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  1. #1
    Join Date
    Apr. 4, 2004

    Default Prefab Steel building? Starting from scratch

    I know several of you have gone through building or adding to your horse facilities in past couple of years. So any advice is appreciated.

    I am at the planning stages of putting up a 4 stall barn with some hay storage either late this year or early next.

    In the past two weeks have run water and electric to paddocks so autowaters are done. Having another pasture fenced this month, followed by run-ins before I build the barn.

    I have gotten a quote from Denco which was a little over 50 K all in (taxes, concrete, electric, site prep, stalls, water etc) Cute barn and I am sure great quality!

    However future steel, pioneer steel and the like, have some great deals on sale or "clearance buildings" ie a 30X50 for 18K. I can get system fence stall fronts, cement, electric,water, and site prep done for alot less than 20K.

    I wonder how big of a PITA these buildings are to put up, how much help you need (would have to hire pros and large equipment too) Not exactly the phone a couple friends and a case a beer project

    I have requested a quote from a local contractor I used at my last farm too.

    I plan to have my horses live out as much as possible at my new place, I am finally off clay so don't have to worry about swamp like conditions in the turnouts.

    Stalls will really only be used to foal out my two broodies, and when needed for doctoring,farrier,tacking up and the like. Perhaps in really inclement weather, however, with blankets, run-ins, and lots of wind breaks from trees, the horses should be fine.

    Any advice or what would you have done differently at your own farm if you had to do it over again?

  2. #2
    Join Date
    Jul. 16, 2003
    Guthrie, OK


    Are they bolt up or weld up?
    You will need some piece of equipment with enough vertical reach to set the trusses. So think the peak of the roof plus some extra so you can lift it over the building and set it down.
    You will need SEVERAL people with some strenght to muscle the steel around, hold it in position, bolt/weld it.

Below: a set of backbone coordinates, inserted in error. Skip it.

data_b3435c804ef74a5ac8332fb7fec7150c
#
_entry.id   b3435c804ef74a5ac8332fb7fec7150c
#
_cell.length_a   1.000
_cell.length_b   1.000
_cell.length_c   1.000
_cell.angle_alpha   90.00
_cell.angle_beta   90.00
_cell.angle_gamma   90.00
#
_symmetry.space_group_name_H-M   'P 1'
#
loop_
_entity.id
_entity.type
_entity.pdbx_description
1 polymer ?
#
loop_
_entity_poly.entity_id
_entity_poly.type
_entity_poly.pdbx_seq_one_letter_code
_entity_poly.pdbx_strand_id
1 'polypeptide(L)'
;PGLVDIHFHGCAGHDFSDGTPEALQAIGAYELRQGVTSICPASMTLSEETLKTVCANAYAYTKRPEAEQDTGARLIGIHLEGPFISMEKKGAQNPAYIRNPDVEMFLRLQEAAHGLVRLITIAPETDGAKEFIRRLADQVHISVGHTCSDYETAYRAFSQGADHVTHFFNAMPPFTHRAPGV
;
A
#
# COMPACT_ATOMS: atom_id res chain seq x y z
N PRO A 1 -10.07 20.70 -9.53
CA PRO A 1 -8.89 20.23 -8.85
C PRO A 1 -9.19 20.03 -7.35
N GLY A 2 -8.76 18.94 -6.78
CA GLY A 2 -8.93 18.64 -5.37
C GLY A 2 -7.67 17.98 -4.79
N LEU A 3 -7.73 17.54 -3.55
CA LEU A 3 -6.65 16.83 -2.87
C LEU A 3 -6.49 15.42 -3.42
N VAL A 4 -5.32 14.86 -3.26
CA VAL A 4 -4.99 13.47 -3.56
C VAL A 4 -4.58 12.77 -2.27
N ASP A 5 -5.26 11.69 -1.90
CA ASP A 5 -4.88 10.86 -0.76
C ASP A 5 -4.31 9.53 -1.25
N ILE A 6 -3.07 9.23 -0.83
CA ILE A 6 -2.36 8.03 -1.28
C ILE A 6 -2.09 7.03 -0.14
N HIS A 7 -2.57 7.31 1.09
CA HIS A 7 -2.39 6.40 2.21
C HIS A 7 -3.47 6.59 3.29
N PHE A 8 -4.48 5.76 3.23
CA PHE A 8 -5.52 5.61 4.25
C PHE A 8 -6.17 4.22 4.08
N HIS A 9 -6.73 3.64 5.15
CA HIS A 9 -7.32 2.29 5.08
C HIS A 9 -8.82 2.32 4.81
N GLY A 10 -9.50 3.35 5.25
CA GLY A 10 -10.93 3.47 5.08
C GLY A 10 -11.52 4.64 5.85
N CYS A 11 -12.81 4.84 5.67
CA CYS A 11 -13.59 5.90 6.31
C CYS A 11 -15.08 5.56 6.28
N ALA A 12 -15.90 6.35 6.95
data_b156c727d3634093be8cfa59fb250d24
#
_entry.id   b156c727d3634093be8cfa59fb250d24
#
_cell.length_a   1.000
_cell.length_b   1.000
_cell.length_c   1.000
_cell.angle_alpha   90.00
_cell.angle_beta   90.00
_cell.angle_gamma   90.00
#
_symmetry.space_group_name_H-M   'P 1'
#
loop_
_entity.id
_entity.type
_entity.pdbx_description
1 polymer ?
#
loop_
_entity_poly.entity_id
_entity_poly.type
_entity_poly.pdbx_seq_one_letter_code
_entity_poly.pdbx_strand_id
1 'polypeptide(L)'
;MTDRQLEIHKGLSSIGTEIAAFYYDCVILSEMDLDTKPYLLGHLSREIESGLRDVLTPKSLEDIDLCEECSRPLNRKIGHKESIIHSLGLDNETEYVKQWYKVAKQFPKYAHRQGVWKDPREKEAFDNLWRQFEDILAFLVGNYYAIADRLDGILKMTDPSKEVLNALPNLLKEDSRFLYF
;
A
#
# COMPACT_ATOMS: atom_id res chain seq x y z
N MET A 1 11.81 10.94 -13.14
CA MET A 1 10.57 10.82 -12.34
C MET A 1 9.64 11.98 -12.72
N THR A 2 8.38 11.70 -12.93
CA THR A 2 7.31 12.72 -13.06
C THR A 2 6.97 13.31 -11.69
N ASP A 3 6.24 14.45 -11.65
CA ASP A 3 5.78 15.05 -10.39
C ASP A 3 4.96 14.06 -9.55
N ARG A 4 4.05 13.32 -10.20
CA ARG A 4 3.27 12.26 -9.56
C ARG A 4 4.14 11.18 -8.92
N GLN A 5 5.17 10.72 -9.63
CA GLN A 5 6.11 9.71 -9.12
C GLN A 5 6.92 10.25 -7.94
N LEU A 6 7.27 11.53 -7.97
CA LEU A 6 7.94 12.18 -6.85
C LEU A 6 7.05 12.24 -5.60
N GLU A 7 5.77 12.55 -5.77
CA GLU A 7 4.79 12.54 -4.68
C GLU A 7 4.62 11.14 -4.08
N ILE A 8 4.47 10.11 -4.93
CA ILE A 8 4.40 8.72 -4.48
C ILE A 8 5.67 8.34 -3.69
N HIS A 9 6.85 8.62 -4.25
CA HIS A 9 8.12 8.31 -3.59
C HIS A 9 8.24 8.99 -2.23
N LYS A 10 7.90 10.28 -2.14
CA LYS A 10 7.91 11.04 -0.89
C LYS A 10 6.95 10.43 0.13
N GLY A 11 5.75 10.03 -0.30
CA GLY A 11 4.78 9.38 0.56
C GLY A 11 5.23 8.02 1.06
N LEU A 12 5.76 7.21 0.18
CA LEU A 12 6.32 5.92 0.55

Be sure you have the specs and prints for the concrete guys so they know EXACTLY where to set bolts to set the building on. If they are off by even a smidge, or the bolts are crooked the least bit, the building won't fit!!

    We have 2 metal buildings. One bolt up, one weld up. We didn't put them up but had to help the contractors since they didn't have enough man power or equipment with the necessary reach. Thank heavens we have a large tractor with alot of reach.

    The idiots who poured the footings and bolts for our arena didn't put the bolts in right or pour the footings the right shapes. So that was a nightmare.

    Then you have put the side metal on. Red steel is very hard. Even with self tapping screws and impact driver most of the screw holes had to be pre-drilled.

    I would get quotes, AND REFERENCES, from contractors you are thinking of using to put it up. And go see their finished product if possible.

    We thought ours were going to be simple. They sure made it sound like it would be. Far, far far from it.

    We had always done wood buildings (pole buildings). Since wood is scarse in OK we went with what everybody else here does--metal. Suffice it to say when we added a third buidling for hay/equipment/etc storage we went with wood. And have been much happier.

    We also built 2 run in sheds. First one was metal. Second one is wood.

    Take it for what it is worth.

  3. #3
    Join Date
    Jun. 10, 2011
    SE Michigan


    If you have knowledge of what you're doing, these barns aren't tough. BUT, if you don't, it's best to hire someone who does. You can always be an extra "hand" with some direction, as can your friends coming to help for a case of beer.

    Not sure what your area is like, but we have a lot of builders out of work. You can probably find someone inexpensive enough to make this far more worth your while. Just make sure to check references/qualifications, and get any and all necessary permits.

    It's definitely a feasible option, and can leave a lot more money left over if you're working with a budget.

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